Anthropogenic and natural size-related selection act in concert during brown trout (Salmo trutta) smolt river descent
Peer reviewed, Journal article
MetadataVis full innførsel
OriginalversjonHydrobiologia, 2020 10.1007/s10750-020-04329-4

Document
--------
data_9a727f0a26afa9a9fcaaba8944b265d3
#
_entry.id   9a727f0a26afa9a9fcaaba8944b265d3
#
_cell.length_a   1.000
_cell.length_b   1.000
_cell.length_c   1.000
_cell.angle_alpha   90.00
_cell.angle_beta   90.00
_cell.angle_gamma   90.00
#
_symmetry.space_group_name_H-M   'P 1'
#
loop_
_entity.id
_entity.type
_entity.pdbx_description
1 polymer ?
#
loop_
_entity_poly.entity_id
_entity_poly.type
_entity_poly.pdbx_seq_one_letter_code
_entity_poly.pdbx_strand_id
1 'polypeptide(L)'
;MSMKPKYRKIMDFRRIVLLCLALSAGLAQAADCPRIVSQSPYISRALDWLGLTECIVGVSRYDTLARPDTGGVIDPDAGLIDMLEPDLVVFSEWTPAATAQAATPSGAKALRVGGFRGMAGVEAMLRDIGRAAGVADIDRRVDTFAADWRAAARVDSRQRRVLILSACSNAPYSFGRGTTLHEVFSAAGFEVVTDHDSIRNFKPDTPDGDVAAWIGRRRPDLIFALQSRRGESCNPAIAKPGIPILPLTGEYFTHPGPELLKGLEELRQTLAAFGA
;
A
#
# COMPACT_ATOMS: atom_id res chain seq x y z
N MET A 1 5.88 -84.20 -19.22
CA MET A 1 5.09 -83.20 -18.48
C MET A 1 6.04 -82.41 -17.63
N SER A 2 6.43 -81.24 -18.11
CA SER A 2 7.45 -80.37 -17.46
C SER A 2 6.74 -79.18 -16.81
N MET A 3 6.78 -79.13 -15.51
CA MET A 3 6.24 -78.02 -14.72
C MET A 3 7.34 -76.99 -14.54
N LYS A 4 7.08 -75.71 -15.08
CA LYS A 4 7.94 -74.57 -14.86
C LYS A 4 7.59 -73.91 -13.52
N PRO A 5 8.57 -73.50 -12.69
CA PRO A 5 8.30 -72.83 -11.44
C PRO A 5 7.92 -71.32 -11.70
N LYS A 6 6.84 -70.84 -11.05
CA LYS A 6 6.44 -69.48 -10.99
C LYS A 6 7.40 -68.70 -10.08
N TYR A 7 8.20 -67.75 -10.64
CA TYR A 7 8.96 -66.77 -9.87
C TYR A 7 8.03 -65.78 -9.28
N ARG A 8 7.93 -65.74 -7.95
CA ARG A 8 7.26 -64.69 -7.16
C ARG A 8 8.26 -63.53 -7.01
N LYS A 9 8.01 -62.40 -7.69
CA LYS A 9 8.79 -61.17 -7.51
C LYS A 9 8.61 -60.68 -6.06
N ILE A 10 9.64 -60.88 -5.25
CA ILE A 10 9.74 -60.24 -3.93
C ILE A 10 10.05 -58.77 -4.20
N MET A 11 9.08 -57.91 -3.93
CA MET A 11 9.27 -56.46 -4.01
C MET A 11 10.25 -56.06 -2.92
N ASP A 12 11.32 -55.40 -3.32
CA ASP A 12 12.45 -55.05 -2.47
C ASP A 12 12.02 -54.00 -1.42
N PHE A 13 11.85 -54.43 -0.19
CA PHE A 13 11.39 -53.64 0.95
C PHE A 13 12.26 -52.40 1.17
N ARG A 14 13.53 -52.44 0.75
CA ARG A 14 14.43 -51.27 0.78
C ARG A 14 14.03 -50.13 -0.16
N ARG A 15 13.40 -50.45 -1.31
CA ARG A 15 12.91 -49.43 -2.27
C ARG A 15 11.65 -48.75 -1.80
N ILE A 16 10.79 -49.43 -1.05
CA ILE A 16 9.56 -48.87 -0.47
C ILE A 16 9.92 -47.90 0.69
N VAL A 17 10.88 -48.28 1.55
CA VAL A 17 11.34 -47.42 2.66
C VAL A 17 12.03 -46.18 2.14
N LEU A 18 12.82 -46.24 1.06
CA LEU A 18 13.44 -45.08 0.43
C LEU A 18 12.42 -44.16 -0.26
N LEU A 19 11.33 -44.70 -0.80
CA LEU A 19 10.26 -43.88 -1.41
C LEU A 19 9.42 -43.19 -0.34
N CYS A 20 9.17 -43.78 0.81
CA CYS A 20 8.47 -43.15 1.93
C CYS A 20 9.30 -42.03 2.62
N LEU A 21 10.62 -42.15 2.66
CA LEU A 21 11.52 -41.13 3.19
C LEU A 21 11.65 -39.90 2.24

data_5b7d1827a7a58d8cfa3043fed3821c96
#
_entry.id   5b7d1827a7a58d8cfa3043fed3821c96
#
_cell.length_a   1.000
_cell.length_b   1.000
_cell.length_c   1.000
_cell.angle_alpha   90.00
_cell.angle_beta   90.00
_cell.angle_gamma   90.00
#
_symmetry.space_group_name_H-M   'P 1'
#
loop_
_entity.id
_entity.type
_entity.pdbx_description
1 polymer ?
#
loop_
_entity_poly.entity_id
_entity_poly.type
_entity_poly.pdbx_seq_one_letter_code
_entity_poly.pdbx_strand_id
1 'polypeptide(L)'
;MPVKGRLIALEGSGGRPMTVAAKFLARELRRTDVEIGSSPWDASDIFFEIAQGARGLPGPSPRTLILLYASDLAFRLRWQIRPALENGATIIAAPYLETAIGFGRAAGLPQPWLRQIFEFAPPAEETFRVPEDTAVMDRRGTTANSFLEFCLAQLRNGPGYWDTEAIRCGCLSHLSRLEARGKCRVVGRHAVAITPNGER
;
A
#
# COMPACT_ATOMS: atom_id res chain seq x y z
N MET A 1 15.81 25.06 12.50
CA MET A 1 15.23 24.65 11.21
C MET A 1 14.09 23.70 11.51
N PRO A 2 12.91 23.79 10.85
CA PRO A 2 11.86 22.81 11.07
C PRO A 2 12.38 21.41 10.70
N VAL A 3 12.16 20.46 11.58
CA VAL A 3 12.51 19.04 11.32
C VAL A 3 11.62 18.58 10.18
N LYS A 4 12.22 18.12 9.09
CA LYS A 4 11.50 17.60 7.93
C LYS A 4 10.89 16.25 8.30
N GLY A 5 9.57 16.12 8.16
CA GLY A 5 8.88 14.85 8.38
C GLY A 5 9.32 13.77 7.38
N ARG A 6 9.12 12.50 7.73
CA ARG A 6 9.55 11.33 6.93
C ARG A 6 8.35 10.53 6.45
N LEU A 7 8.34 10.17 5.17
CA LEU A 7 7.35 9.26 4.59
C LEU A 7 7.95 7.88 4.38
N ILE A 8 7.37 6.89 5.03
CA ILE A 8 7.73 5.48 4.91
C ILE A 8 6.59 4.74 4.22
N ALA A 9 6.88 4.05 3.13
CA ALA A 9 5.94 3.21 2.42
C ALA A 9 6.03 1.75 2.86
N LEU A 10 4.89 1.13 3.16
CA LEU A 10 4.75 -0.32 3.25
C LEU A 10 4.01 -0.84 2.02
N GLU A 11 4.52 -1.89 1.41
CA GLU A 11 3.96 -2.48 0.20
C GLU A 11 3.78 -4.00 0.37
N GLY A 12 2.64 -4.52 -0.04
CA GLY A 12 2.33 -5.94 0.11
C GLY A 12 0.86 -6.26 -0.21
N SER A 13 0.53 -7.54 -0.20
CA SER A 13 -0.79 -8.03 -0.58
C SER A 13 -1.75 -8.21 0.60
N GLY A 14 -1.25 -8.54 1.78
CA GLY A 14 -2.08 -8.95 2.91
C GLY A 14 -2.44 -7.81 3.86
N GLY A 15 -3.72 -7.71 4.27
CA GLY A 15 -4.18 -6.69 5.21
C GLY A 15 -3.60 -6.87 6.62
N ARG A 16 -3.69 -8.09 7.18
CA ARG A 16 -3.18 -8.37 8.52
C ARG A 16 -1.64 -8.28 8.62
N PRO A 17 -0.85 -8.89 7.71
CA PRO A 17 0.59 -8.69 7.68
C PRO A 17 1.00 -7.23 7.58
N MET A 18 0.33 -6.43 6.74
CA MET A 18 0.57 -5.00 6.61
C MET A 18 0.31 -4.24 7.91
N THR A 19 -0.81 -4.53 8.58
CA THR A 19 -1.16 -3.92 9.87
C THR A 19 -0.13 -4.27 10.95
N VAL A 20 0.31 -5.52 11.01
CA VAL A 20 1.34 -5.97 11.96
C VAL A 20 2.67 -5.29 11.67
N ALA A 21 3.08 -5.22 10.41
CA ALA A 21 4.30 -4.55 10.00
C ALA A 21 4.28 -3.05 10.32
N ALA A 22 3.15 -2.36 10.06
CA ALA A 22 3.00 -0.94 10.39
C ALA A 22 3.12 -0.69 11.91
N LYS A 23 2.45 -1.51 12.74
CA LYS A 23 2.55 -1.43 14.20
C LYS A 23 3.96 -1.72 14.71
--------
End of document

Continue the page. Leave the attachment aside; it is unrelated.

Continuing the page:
By hindering migration and inducing direct turbine mortality during downstream migration, hydropower is regarded as one of the most serious threats to anadromous salmonids. Yet, little attention has been paid to long-term turbine-induced selection mechanisms effecting fish populations. This work evaluates turbine and post-turbine survival of PIT-tagged wild brown trout smolts. By estimating individual river and sea survival rates, we were able to compare survival rates of smolts that had migrated through the turbine with smolts that had bypassed the turbine, as well as investigate both natural and anthropogenic size-selective mechanisms operative on the population. Total river-descent survival probability was 0.20 for turbine migrants and 0.44 for bypass migrants. The surviving turbine migrants were significantly smaller than their bypass counterparts and more exposed to predation from Northern pike. The estimated mean-adjusted selection gradient was − 0.76 for turbine migrants and + 1.85 for the bypass migrants. The resulting disruptive selection may ultimately lead to increased phenotypic smolt size variation provided sufficient additive genetic variance associated with smolt size. Mitigation measures at hydropower plants are thus essential for preserving sustainable populations of anadromous fish and maintaining population genetic variation.